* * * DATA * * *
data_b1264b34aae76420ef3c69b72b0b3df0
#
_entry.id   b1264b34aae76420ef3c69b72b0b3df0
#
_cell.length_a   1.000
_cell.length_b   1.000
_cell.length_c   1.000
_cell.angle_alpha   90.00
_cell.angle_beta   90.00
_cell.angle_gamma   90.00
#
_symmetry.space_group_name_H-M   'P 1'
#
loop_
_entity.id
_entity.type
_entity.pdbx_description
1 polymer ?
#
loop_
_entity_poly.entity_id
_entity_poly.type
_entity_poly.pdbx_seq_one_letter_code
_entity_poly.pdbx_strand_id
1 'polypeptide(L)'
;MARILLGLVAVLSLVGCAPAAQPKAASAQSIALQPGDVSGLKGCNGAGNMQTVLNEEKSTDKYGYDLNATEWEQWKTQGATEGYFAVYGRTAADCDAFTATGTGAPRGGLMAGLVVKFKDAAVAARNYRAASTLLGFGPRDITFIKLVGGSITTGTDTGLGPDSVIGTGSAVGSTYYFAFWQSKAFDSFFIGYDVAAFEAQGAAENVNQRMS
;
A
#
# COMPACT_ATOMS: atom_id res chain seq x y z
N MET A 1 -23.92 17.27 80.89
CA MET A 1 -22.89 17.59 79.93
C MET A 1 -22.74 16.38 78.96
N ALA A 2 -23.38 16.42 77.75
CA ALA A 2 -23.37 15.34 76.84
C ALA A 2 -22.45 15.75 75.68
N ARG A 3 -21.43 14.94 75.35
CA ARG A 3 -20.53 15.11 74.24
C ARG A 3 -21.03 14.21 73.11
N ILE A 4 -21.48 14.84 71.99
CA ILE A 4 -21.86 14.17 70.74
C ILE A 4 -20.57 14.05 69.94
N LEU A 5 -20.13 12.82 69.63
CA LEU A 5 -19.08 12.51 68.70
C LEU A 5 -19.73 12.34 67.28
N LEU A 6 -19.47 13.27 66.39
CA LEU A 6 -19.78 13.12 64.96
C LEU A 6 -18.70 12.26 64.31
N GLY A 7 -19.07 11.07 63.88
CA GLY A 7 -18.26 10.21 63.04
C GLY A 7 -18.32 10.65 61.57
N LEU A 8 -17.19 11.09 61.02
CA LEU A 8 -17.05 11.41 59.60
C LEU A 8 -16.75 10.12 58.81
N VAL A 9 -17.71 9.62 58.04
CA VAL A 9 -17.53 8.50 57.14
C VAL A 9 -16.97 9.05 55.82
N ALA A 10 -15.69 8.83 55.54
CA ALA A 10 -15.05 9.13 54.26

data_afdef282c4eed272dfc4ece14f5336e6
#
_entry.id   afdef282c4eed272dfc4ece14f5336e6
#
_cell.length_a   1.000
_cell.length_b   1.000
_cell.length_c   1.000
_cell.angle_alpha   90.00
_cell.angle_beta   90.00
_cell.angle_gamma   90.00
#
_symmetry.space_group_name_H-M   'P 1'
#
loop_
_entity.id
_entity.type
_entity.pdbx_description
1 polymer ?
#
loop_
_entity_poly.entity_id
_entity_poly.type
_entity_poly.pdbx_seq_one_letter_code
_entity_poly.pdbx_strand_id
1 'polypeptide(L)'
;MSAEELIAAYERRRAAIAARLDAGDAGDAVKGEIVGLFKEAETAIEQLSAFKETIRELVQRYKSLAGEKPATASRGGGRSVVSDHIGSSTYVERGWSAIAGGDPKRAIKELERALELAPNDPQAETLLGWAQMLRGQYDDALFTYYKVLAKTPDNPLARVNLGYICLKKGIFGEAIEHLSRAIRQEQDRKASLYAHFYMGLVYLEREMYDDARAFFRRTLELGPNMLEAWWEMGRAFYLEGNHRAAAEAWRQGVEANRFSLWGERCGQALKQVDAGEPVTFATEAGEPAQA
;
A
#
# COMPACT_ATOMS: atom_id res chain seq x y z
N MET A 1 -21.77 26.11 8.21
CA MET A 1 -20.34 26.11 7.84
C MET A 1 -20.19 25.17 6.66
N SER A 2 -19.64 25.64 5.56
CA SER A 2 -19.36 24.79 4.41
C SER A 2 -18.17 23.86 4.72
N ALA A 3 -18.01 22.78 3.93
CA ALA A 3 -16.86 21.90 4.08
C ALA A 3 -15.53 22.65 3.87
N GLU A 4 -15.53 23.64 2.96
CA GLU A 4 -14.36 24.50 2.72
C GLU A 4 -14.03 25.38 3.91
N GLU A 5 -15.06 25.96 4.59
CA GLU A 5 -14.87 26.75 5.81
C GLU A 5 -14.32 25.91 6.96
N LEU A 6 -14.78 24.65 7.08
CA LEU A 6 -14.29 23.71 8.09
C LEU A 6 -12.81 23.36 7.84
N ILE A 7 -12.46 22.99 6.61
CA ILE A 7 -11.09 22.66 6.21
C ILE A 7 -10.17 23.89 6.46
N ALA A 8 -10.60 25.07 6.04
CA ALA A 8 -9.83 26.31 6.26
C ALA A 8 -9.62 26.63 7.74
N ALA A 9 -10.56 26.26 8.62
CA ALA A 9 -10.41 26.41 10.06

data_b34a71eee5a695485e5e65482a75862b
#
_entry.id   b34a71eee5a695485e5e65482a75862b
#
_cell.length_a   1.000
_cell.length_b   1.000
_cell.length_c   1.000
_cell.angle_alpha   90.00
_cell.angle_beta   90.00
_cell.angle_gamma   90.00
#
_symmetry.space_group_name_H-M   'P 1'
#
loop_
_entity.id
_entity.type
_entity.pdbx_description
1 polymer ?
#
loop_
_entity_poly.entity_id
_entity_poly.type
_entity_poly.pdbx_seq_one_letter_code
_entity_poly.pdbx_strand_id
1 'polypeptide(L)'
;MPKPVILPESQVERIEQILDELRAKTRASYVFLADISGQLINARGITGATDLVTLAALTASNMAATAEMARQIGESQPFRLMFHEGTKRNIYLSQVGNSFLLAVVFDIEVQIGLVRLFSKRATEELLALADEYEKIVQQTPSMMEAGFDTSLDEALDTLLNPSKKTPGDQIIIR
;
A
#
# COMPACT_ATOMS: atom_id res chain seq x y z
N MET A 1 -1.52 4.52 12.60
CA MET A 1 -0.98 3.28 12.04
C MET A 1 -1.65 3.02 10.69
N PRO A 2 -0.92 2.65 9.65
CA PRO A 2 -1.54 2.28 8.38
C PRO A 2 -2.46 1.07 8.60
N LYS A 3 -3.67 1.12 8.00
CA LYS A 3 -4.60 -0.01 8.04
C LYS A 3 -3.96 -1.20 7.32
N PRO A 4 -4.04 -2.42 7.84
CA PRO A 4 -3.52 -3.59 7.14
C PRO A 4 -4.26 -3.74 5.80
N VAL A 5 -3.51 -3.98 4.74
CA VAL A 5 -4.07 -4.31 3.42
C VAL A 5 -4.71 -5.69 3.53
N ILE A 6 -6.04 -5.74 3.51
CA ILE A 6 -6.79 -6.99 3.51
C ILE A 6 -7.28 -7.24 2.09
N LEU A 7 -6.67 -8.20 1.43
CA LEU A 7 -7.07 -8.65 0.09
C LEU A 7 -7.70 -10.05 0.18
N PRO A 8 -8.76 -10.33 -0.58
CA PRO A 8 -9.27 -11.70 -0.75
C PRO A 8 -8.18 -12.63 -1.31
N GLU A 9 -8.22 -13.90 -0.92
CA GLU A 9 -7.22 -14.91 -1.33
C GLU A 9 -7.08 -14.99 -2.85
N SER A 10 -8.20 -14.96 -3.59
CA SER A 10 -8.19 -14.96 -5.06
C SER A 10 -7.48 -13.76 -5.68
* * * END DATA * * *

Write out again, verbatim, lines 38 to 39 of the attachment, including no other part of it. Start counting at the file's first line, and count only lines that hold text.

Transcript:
CA ARG A 3 -20.53 15.11 74.24
C ARG A 3 -21.03 14.21 73.11